Wednesday, April 15, 2009

Getting centred by getting outside yourself

It seems like a paradox. There are two ways to feel more centred, more balanced in your own experience. One is to focus on your own experience - to 'navel gaze' in one not-very-respectful metaphor. Breathing intentionally will do it - so will any effort to pay attention to all of your sensory experience. You might have heard this called 'being present.' It's not complicated: you can do it mechanically by noticing 3 things you are seeing, 3 things you are hearing, 3 things you are feeling, and cycling through. Essentially, you are filling the capacity of short-term attention with your physiological reality which blocks concerns about anything outside of you.

Now shift. Imagine yourself outside your body with your attention riveted on - you. You no longer have feelings (those are inside your body). You have ideas, but those ideas are now directed from you to the person who looks and sounds like you and who is inside your body. From this position, you can see the look on your face, the tilt of your shoulders, the way you walk. None of those is available to you when you look out through your own eyes. By getting outside yourself, you can put yourself in the centre of your field of vision.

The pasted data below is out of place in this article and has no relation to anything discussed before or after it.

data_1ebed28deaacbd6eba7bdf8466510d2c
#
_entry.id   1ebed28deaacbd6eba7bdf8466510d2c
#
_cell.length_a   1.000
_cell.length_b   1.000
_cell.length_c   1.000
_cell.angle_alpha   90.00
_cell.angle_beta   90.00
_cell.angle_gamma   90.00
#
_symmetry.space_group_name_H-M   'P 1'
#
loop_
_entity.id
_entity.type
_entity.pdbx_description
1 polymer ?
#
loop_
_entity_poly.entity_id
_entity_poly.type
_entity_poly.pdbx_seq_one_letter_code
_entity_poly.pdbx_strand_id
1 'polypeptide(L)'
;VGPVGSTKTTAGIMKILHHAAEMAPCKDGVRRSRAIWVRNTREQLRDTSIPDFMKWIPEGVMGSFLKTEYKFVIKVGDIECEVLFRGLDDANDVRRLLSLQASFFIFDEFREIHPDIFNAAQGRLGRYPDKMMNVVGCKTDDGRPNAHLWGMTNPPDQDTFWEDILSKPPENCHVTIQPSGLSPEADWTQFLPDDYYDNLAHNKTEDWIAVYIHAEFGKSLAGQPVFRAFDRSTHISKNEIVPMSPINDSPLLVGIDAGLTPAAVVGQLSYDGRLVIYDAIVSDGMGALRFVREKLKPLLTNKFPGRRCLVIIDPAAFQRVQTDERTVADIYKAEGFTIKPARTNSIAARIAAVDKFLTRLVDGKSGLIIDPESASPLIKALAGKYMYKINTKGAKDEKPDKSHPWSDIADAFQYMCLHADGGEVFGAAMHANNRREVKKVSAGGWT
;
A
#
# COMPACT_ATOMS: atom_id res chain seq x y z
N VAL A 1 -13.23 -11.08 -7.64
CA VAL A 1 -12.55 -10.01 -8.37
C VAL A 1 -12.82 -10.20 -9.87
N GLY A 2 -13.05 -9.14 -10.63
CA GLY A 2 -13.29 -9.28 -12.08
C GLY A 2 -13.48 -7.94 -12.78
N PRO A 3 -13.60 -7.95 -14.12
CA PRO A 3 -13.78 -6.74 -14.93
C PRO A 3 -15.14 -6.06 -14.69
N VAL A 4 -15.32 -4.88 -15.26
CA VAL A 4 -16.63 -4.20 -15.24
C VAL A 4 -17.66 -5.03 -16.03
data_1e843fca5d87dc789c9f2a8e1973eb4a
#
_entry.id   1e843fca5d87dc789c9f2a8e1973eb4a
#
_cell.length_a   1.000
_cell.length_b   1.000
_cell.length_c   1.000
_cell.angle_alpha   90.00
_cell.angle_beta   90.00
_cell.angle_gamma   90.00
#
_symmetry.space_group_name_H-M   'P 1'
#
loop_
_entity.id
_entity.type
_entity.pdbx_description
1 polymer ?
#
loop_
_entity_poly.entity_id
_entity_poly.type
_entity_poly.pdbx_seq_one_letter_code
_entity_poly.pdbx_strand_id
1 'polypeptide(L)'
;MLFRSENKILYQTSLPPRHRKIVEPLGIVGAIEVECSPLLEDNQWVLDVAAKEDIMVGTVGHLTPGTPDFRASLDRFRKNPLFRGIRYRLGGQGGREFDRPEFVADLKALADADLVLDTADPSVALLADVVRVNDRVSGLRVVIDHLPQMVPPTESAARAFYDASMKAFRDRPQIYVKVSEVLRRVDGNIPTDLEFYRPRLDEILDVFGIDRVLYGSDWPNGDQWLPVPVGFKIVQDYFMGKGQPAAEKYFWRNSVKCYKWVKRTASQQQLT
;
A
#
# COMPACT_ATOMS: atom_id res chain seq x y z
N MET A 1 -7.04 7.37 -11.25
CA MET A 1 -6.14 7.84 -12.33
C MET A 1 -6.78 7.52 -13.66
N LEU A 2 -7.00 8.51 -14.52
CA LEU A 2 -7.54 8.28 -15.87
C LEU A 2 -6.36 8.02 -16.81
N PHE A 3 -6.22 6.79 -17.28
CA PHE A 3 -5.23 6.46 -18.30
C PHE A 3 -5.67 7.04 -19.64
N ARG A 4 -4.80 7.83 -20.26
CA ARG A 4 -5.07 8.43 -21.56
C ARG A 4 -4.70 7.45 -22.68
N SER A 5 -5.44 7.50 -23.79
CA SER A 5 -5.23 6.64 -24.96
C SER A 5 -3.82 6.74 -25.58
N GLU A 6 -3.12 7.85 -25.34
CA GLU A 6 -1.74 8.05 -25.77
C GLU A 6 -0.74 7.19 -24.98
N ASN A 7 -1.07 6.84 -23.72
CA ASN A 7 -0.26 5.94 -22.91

When you are looking at you - the rest of the world disappears again. You have a centre and the centre is you.

It is strangely difficult to displace yourself. You are the centre of your world.

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